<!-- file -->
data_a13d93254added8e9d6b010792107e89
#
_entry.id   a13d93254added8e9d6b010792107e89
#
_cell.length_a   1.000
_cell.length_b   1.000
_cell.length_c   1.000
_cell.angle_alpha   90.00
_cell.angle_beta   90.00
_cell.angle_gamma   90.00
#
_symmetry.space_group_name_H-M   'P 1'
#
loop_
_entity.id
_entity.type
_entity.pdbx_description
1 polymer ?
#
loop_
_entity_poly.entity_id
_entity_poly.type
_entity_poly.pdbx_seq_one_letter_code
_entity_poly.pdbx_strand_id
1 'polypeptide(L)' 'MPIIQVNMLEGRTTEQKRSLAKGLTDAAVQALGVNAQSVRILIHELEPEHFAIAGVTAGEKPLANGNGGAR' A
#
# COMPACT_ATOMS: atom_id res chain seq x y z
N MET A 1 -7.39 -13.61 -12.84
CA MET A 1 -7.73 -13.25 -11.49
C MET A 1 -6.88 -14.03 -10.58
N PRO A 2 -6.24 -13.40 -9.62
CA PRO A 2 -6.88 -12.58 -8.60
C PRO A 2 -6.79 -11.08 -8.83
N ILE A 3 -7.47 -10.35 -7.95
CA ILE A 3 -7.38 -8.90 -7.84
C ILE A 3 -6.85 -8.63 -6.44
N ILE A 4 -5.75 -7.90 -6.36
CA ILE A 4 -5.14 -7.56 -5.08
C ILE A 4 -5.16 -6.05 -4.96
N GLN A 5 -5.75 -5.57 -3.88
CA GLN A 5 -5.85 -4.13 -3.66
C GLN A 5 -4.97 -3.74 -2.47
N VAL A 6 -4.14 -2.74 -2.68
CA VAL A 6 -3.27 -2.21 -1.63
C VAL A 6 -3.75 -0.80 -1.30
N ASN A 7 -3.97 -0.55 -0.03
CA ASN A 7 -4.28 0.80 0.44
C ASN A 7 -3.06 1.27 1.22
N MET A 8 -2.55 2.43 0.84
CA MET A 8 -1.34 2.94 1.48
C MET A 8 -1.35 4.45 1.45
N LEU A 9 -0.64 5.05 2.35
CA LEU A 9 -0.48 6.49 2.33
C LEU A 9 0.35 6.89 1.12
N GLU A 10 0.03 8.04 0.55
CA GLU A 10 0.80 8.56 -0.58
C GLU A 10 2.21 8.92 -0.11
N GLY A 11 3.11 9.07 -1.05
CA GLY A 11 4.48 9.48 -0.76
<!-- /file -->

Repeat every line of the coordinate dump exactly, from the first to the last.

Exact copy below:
data_a13d93254added8e9d6b010792107e89
#
_entry.id   a13d93254added8e9d6b010792107e89
#
_cell.length_a   1.000
_cell.length_b   1.000
_cell.length_c   1.000
_cell.angle_alpha   90.00
_cell.angle_beta   90.00
_cell.angle_gamma   90.00
#
_symmetry.space_group_name_H-M   'P 1'
#
loop_
_entity.id
_entity.type
_entity.pdbx_description
1 polymer ?
#
loop_
_entity_poly.entity_id
_entity_poly.type
_entity_poly.pdbx_seq_one_letter_code
_entity_poly.pdbx_strand_id
1 'polypeptide(L)' 'MPIIQVNMLEGRTTEQKRSLAKGLTDAAVQALGVNAQSVRILIHELEPEHFAIAGVTAGEKPLANGNGGAR' A
#
# COMPACT_ATOMS: atom_id res chain seq x y z
N MET A 1 -7.39 -13.61 -12.84
CA MET A 1 -7.73 -13.25 -11.49
C MET A 1 -6.88 -14.03 -10.58
N PRO A 2 -6.24 -13.40 -9.62
CA PRO A 2 -6.88 -12.58 -8.60
C PRO A 2 -6.79 -11.08 -8.83
N ILE A 3 -7.47 -10.35 -7.95
CA ILE A 3 -7.38 -8.90 -7.84
C ILE A 3 -6.85 -8.63 -6.44
N ILE A 4 -5.75 -7.90 -6.36
CA ILE A 4 -5.14 -7.56 -5.08
C ILE A 4 -5.16 -6.05 -4.96
N GLN A 5 -5.75 -5.57 -3.88
CA GLN A 5 -5.85 -4.13 -3.66
C GLN A 5 -4.97 -3.74 -2.47
N VAL A 6 -4.14 -2.74 -2.68
CA VAL A 6 -3.27 -2.21 -1.63
C VAL A 6 -3.75 -0.80 -1.30
N ASN A 7 -3.97 -0.55 -0.03
CA ASN A 7 -4.28 0.80 0.44
C ASN A 7 -3.06 1.27 1.22
N MET A 8 -2.55 2.43 0.84
CA MET A 8 -1.34 2.94 1.48
C MET A 8 -1.35 4.45 1.45
N LEU A 9 -0.64 5.05 2.35
CA LEU A 9 -0.48 6.49 2.33
C LEU A 9 0.35 6.89 1.12
N GLU A 10 0.03 8.04 0.55
CA GLU A 10 0.80 8.56 -0.58
C GLU A 10 2.21 8.92 -0.11
N GLY A 11 3.11 9.07 -1.05
CA GLY A 11 4.48 9.48 -0.76